2. The rejection I received from one editor was very positive. She loved my protagonist, liked the manuscript itself, and was sorry to have to say that because her publishing house, which had been publishing books mainly aimed at adults, was just feeling its way into the middle-grade category. So at that point they weren’t sure exactly what they’d be wanting. The rejection was sent by email and written like a proper letter, not just a dashed-off message. The manuscript arrived in the mail a few days later. That in itself was a positive thing: she wanted me to know the status of the manuscript as soon as possible.
    Experiences like this, make it possible to go on with a very positive attitude.

  3. Ye Gods! I’m just wondering, when everything else was so right, what is this thing that is insurmountable? You have piqued my curiosity…!!!

  4. Nope – nothing remotely cheerful comes to mind to accompany the word ‘rejection’. But I’m going to print off that wonderful photo of you, so I have something to make me smile when the postie brings sad news!

  5. I was fifteen when I sent off my first novel to agents a few years ago, and got mainly standard rejections. However, there was one agent (I think her name was Stephanie Thwaites, can’t remember the agency), who was extremely kind to me in her rejection letter; told me that my writing was impressive for my age, recommended various outlets for young writers and encouraged me to keep going. The rejection letter she sent me genuinely gave me a bit of hope and made sure I didn’t give up – in fact, it even had the same effect when she sent me another friendly rejection letter, a couple of years later for my second novel!!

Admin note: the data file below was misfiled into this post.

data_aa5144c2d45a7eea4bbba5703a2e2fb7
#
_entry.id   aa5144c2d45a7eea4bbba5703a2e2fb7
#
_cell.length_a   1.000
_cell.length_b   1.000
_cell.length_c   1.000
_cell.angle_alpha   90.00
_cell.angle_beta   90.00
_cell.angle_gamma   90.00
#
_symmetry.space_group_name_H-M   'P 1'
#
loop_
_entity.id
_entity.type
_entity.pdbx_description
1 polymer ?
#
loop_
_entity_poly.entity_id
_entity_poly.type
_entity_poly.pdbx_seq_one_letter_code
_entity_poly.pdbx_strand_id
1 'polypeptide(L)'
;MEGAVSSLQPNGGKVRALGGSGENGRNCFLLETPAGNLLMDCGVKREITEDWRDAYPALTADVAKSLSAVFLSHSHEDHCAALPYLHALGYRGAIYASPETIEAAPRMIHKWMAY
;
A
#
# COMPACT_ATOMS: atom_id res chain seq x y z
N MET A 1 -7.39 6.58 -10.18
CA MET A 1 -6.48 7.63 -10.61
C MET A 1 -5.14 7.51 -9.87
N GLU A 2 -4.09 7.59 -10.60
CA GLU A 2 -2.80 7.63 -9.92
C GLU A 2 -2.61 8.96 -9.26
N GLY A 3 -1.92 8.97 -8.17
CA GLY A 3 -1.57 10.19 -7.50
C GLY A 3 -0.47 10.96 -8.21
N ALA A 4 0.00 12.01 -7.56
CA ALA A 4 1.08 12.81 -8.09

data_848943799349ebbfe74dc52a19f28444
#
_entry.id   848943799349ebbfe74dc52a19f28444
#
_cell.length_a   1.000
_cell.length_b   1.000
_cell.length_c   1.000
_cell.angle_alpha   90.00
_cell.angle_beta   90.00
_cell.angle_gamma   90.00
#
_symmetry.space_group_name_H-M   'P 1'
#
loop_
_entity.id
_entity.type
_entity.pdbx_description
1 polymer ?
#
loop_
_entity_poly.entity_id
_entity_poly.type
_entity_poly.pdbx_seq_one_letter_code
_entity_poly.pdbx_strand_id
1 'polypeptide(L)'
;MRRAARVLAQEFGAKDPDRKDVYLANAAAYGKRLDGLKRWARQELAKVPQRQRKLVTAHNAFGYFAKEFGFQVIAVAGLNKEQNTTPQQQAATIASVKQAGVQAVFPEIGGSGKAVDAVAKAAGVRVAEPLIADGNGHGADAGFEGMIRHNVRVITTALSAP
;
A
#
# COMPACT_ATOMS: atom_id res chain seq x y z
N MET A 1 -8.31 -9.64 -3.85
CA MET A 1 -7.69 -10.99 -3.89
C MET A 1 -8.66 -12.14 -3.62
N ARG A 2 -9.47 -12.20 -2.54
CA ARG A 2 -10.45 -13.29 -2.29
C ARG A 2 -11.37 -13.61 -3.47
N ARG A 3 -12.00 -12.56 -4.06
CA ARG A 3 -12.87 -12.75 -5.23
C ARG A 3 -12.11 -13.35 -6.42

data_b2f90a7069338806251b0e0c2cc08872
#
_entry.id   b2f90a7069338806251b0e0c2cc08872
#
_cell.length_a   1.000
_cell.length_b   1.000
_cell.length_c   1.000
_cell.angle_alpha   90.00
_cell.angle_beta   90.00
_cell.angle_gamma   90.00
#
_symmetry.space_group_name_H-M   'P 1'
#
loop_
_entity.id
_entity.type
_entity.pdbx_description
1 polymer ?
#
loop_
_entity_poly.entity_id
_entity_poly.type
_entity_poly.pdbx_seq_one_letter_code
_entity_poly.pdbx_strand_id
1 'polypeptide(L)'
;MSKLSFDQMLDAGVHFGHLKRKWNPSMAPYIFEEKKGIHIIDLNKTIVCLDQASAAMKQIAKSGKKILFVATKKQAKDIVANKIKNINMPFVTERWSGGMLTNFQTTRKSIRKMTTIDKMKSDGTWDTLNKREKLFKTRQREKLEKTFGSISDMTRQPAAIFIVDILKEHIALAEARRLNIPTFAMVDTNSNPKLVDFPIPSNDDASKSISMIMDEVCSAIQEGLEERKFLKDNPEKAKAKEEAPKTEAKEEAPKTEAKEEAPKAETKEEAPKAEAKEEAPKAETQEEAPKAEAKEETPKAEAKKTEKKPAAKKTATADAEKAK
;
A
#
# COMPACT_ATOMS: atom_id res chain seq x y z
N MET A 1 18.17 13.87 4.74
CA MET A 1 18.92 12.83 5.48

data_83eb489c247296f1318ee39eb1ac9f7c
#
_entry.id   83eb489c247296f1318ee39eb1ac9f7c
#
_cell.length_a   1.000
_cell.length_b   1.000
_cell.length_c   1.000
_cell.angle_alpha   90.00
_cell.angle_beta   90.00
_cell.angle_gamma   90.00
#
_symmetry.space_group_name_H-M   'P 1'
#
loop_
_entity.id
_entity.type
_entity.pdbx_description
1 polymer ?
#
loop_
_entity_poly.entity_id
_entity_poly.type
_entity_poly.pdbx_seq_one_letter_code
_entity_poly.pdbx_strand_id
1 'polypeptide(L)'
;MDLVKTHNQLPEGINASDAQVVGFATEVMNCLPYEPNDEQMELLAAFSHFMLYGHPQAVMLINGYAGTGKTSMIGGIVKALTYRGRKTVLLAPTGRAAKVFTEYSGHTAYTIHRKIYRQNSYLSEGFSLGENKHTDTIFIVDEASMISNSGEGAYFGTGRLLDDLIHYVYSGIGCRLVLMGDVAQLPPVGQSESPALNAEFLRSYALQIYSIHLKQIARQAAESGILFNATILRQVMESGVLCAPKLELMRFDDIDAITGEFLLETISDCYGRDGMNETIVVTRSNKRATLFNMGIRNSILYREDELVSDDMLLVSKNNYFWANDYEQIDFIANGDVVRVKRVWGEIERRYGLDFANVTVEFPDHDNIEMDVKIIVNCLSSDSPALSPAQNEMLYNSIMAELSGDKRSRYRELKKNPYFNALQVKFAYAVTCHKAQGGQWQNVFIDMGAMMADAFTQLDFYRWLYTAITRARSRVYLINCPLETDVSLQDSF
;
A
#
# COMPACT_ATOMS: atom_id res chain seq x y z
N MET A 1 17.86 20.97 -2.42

6. I have a positive relationship with rejection (yes, I’m aware of how odd that sounds). But I believe that if you want to become a better writer — the best you can possibly be — you NEED rejection. Not form rejection, obviously, but the kind that gives you insights into how you can improve your writing; the weaknesses you need to address. I have been extremely lucky in the rejections I have had — particularly over the last few years — because editors have almost without fail taken the time to give me guidance and positive feedback. Each rejection has helped give me ideas of how to sharpen my storytelling abilities. Each rejection has increased my determination to prove that I can surpass my current abilities.

    But my best story about rejection is how it led directly to acceptance:

    I had had a book rejected by several publishers — though with some very close calls and with many encouraging comments. But the last rejection was SO lovely that it prompted me to ask my agent if there was anywhere else she could try. My agent sent it off to one last publisher.

    And they said … yes.